Michigan has been at the forefront of reforming its retirement system  for state employees. It is time to do the same for the state-run school employee pension plan.

In 1996, Michigan was one of the first government pension systems to convert to a defined-contribution 401(k) plan — but it only applied to those who work for the state itself, not school employees. All new state employees hired since then are offered up-front contributions to individual retirement accounts. Those hired previously are covered by a conventional defined-benefit system, with pension fund contributions calculated by actuaries using assumptions imposed by politicians.

State governments are notoriously bad at estimating how much will be needed to cover a lifetime of future pension payments for retired employees, and politicians are even worse at actually providing the required contributions in annual budgets. After decades of shortchanging these contributions, most states are now burdened with massively underfunded pension systems.

With its 1996 state employee reforms, Michigan has saved itself up to $4 billion in unfunded liabilities. The system is still underfunded, but less so than many other states.

Last year, Michigan took another big step toward long-term fiscal sustainability by also reforming the health benefits the Legislature has chosen to give retired state employees, following the lead of some of the state’s local governments.

By offering a defined-contribution plan and cutting back on retiree health expenses, Michigan has been a leader in government pension reform. But this has only applied to the retirement system  for state employees. No comparable reforms have been enacted in the system  for school employees, which has accumulated an unfunded liability four times larger than the state plan.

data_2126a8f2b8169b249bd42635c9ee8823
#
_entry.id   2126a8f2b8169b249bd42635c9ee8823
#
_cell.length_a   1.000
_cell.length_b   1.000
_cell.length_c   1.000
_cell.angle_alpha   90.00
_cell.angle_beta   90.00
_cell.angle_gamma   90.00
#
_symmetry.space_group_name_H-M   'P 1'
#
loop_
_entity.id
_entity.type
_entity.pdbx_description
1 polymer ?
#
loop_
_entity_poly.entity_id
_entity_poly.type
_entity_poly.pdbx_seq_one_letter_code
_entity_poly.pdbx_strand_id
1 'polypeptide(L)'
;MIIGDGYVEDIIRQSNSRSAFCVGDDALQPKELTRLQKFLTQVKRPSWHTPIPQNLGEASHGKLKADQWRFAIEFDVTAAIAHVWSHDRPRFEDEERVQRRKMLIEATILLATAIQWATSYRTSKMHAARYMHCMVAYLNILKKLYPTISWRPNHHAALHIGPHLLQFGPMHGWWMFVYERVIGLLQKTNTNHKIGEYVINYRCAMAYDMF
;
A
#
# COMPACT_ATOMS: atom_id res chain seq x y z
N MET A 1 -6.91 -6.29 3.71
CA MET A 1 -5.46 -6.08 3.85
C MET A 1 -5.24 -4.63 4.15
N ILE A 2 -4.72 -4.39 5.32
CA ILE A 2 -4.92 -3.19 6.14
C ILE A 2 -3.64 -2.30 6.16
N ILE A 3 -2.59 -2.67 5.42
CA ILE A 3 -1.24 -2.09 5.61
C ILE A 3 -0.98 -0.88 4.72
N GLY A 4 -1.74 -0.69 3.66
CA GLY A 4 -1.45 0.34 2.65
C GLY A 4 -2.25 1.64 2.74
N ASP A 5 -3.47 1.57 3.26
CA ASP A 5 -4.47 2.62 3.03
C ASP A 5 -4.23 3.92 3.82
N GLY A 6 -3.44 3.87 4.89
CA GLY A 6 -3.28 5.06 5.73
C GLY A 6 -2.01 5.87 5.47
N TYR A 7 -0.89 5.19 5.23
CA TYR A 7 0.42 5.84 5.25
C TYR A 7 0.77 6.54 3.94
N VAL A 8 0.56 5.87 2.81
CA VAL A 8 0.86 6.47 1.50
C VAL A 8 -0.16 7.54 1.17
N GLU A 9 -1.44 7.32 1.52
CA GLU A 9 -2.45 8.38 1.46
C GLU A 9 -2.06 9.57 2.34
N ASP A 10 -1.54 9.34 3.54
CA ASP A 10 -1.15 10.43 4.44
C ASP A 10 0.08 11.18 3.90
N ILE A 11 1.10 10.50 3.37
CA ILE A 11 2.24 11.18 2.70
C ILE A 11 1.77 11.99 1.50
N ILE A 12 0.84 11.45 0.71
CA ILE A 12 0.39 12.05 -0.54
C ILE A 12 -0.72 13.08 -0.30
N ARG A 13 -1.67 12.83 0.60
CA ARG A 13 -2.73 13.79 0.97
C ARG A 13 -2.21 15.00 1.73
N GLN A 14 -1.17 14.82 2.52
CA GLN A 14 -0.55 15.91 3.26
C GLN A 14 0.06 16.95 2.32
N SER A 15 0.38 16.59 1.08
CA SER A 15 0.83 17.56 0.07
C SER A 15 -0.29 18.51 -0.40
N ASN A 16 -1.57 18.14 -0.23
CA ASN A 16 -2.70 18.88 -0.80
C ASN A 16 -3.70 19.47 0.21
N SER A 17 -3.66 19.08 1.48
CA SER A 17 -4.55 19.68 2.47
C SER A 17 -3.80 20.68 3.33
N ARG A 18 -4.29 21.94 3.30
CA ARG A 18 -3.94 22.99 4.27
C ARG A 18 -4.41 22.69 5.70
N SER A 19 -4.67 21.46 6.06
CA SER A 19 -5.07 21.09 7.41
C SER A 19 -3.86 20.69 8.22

The school employee retirement system is both over-promised and underfunded. It’s also unfair to taxpayers, providing benefits that few in the private sector receive, and it's imposing unsustainable burdens on local school budgets, requiring districts to contribute an amount equal to quarter of an employee’s salary into the fund (which could be better spent educating students). Enacting anything less than the reforms already in place for state workers should be considered a failure.


See also:

Study: State Employee Pension Reform Has Saved Taxpayers Estimated $2.3 Billion to $4.3 Billion in Unfunded Pension Liability

School Pension Reform Stalls in Senate

Inconvenient Truths Disappear Down Government ‘Memory Holes’

Analysis: Gutted School Pension 'Reform' Could Come Back to Bite Schools


Related Articles:

Legacy Society Luncheon: The Morality of Capitalism

Labor Reform Efforts Still Big Issue In Michigan, Across Country

U-M's New 'Chief Diversity Officer' Will Collect $385,000 per Year

Climate Activists Endanger Lives by Tampering with Pipelines

Michiganders Want Electricity Choice But Bill Would End It

Legacy Society

Stay Engaged

Simply enter your email below to receive our weekly email:


Jim Riley got his own fiscal house in order so he could retire. Now he wonders why his city government can’t do the same for their employees, and taxpayers who could end with huge bills from the unfunded retirement liabilities.

Related Sites